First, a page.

Tasnim – Turkey deployed a number of its military officers to Syria’s northern province of Idlib to disarm the remaining terrorist groups under an agreement with Russia, but the mission failed after the militants refused to drop weapons and attacked the Turkish forces.
Turkey, known as one of the three guarantors of a ceasefire in Syria’s de-escalation zones, reached an agreement with Russia in September to avert bloodshed in the northern province of Idlib by creating a demilitarized zone.
Under the agreement with Russia, Turkey must disarm the armed rebels in Idlib, but its attempts have been stymied by extremist terror groups in the embattled province.
According to a number of sources, Turkey has recently deployed a number of its officers to Idlib to disarm the terrorist groups, with the mediation of the so-called Free Syrian Army.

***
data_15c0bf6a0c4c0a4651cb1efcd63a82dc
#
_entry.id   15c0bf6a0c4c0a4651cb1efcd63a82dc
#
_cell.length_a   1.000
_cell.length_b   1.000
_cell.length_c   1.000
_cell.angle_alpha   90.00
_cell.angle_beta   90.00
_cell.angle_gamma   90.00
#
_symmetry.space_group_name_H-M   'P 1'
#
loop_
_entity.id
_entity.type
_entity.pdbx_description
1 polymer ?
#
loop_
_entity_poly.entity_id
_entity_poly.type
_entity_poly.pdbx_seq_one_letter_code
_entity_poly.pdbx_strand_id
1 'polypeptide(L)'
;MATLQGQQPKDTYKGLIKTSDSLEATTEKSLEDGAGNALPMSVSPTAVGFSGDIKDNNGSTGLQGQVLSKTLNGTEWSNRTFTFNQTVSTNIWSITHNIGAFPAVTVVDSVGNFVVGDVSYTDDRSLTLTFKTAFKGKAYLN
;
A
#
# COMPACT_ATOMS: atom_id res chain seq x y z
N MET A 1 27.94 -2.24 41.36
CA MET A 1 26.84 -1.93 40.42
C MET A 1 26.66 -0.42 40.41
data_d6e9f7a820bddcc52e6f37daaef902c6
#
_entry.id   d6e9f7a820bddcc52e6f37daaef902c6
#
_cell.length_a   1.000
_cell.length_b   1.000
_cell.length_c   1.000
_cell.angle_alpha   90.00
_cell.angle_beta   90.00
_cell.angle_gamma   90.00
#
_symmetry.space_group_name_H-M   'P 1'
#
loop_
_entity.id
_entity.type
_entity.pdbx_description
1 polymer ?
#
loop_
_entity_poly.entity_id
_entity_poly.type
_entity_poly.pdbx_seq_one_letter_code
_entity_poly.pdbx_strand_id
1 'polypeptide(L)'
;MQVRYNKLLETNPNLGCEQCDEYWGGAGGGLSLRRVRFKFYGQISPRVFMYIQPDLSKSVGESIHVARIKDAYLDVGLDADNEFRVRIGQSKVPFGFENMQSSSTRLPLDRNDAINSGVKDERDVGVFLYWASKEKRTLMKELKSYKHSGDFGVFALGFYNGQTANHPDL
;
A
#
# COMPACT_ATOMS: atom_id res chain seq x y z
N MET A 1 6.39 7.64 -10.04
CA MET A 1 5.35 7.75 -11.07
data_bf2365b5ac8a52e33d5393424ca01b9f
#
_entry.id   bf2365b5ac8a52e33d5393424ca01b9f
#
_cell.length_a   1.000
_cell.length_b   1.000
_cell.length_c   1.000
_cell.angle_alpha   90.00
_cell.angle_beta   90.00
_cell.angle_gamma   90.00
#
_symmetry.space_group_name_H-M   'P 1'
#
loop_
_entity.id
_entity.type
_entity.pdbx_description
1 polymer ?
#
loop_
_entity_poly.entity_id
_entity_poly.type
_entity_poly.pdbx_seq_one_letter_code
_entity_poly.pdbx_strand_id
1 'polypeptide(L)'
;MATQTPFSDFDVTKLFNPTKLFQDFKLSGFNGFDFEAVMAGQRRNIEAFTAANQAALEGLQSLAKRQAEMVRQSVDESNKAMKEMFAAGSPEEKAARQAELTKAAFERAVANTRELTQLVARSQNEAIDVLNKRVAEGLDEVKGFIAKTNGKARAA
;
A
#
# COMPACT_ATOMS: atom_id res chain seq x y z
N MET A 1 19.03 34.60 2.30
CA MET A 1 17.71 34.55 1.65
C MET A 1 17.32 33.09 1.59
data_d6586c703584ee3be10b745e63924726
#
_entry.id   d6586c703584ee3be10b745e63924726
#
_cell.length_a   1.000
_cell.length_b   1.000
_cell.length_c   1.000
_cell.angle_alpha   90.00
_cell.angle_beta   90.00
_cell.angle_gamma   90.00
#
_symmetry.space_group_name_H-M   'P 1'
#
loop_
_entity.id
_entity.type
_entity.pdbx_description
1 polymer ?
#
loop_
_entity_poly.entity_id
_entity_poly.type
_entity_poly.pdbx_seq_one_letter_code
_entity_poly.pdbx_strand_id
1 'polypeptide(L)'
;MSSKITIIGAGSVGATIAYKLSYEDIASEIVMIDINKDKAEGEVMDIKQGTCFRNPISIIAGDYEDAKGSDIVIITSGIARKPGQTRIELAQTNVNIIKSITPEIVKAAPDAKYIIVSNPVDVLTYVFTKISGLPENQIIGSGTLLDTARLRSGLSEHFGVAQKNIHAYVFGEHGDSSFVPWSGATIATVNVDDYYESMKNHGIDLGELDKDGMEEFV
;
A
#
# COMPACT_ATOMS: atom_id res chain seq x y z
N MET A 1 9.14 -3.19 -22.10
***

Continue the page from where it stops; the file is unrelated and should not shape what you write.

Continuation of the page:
But the Hayat Tahrir al-Sham terrorist group refused to drop arms and has reportedly launched an attack on the Turkish and on the Free Syrian Army forces.
The document signed by Russian President Vladimir Putin and Turkey’s Recep Tayyip Erdogan has imposed an October 10 deadline for all heavy weapons — including tanks, mortars and artillery systems — to be removed from Idlib. By October 15, all designated terrorist groups must be cleared from the area, including Hayat Tahrir al-Sham (HTS), a former al-Qaeda affiliate and the largest armed faction in Idlib.
The Syrian and allied Russian forces have threatened an all-out assault on Idlib if Turkey fails to carry out its commitments.
Syria has been gripped by civil war since March 2011 with various terrorist groups, including Daesh (also known as ISIS or ISIL), currently fighting against the central government.
In the meantime, Iran and Russia have remained close allies of Syria and support its legitimate government in the face of foreign-backed militancy.